In many parts of the country, the bold colors of fall will soon be replaced by winter’s first snowfall. Even if you’re not ready to face the cold, you can be sure your home and storage buildings are prepared by completing several important maintenance tasks. A simple fall maintenance program will not only give you peace of mind, you will also save money by avoiding expensive repairs.
Inspect the roof. We recommend that you perform a thorough check-up of your roofing system twice per year, once in the fall and once in the spring. Look for shingles that are cracked, curled, loose or altogether missing. Check wood shakes for rot and splits, and slate and tile for broken pieces. Also note the condition of metal flashing at joints and protrusions in the roof, such as around chimneys or skylights. If you see damage or areas of concern, call a professional roofer for assistance.
Clean out gutters. Clogged gutters are a major contributor to ice dams and other winter headaches. Be sure to clean leaves out of gutters and downspouts on both your home and outdoor sheds, then flush out remaining debris with water. Inspect guttering for leaks or loose brackets, and repair if needed.
Clear roof surfaces. Clear off leaves and other debris that can promote mold, mildew and water collection on the roof surface. Ice that forms under shingles can lift the edges or cause cracking, permitting water to enter once spring rains arrive.
Check ventilation. To allow proper ventilation within your home, be sure attic vents in the eaves are not covered by insulation. Clear debris away from ridge and soffit vents. Keep out unwanted guests by installing bird and rodent screens on attic vents.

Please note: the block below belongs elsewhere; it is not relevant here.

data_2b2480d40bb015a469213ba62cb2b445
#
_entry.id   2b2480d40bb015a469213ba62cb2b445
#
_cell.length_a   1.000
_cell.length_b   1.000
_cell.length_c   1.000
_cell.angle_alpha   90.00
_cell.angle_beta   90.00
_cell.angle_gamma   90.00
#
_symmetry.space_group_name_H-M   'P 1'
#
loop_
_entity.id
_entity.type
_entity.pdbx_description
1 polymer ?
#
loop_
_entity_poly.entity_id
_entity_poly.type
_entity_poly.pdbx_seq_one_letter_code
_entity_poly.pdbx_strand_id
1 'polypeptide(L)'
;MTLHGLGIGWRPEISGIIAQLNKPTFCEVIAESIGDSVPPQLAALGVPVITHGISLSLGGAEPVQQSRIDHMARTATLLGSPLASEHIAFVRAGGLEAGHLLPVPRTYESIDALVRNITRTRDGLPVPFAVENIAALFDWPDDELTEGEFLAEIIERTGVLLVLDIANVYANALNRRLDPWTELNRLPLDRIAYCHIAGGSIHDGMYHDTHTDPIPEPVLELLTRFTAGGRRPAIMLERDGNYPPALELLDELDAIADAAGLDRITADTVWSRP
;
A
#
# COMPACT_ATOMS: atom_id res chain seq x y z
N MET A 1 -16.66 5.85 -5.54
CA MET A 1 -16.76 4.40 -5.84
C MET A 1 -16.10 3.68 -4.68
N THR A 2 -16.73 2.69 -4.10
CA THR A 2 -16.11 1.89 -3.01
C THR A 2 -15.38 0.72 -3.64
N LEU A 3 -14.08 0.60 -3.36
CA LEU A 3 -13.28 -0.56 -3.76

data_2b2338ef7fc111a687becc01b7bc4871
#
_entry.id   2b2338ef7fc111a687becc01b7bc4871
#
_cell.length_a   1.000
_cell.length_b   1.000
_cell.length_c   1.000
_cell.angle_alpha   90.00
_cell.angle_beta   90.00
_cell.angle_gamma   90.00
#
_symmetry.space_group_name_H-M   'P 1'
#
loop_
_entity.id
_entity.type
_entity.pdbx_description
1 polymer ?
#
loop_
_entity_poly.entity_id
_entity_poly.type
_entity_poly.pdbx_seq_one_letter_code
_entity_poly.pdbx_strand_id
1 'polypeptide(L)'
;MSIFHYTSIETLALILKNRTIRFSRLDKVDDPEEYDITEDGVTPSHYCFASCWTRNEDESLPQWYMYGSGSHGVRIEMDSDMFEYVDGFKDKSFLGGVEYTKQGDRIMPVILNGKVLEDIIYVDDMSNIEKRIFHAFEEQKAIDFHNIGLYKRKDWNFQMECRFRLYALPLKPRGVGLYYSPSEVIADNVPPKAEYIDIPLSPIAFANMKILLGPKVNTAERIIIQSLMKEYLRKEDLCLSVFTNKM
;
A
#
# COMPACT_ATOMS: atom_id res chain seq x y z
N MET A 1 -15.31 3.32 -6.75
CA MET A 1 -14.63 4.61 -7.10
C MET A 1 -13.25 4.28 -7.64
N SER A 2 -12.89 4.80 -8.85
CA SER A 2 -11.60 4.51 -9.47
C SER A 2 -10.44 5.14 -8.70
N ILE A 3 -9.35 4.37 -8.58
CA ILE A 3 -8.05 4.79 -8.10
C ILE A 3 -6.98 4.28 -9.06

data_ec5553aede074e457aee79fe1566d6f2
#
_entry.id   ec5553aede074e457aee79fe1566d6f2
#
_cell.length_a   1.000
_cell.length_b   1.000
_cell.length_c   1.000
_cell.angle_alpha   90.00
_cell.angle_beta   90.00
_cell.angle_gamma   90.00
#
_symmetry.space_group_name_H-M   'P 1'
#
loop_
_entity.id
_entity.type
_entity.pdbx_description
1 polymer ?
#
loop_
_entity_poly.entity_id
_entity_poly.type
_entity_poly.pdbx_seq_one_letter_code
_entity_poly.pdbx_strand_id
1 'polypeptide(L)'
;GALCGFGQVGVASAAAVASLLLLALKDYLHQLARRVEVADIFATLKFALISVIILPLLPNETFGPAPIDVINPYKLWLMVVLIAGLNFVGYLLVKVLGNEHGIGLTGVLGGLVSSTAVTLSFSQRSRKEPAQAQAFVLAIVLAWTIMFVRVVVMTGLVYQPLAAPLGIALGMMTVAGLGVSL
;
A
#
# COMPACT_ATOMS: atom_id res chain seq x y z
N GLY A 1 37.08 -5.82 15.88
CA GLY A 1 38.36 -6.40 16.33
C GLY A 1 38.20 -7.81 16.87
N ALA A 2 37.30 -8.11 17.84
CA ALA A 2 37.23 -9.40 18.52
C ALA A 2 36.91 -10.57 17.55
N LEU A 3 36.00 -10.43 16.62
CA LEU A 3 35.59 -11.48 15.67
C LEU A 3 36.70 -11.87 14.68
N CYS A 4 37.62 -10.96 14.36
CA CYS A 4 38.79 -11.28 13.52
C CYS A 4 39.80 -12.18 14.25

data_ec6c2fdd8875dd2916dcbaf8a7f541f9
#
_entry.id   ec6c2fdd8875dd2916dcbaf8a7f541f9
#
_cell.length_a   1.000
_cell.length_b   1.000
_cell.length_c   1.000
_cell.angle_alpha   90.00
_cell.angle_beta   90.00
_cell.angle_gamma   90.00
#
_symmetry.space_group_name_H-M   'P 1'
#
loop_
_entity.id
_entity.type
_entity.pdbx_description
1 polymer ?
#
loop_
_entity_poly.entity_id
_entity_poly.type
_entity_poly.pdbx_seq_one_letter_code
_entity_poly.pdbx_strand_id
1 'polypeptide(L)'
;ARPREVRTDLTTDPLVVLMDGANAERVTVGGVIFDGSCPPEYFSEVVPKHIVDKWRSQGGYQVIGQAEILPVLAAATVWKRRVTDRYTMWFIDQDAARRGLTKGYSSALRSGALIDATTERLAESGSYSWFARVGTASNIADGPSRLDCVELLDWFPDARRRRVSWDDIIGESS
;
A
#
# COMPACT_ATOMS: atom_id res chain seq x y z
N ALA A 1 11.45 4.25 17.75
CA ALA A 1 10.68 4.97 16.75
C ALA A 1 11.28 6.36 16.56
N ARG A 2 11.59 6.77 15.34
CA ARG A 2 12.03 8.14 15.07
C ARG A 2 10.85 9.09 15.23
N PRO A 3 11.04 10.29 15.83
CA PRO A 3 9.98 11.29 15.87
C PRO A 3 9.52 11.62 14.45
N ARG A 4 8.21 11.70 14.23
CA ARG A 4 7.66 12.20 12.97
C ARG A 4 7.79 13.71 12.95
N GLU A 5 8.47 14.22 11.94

Look for peeling paint. Paint is your home’s protection from water infiltration. Peeling paint can lead to wood rot, mold and insect damage. Inspect the exterior walls of your home and sheds for any paint that is peeling or blistering.
Stop drafts. To prevent heat from escaping your home, caulk and seal openings around windows and doors, and around pipes and wires where they enter the house. If applicable, don’t forget to check basement windows for drafts, loose frames and cracked panes.
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If you own a home in a historic district, you can forget about replacing the existing siding with vinyl. Most historic districts require replacement siding to closely match the original, hence wood (or engineered wood) and brick. Understanding home building regulations based on historic overlays can help eliminate the headache during renovations, so it’s important to stay in the know before embarking on the project.Continue Reading
With fall just around the corner, it’s time to plan how you will ensure your home’s exterior is ready for the cooler temperatures while also keeping up with the latest seasonal trends. Not sure where to start? We break down the top four home exterior tips for fall for a little inspiration.
Ranch-style home designs are known for low and wide single-story profiles, large picture windows, sliding glass doors and attached front garages. These close-to-the-ground homes were first built in the U.S. in the 1920s, but they didn’t gain widespread popularity until the post-World War II era into the 1970s. As suburbia spread, the ranch-style house became one of America’s favorites. The popularity of ranch-style homes waned in the ‘80s and ‘90s, but it’s making a comeback as younger homebuyers rediscover the ranch’s charm—much like they did with bungalows.
Most first-time homebuyers arm themselves with a lot of information about mortgage interest rates and closing costs. What they sometimes overlook are the repair costs prior to moving into previously owned homes and the long-term maintenance costs associated with homeownership.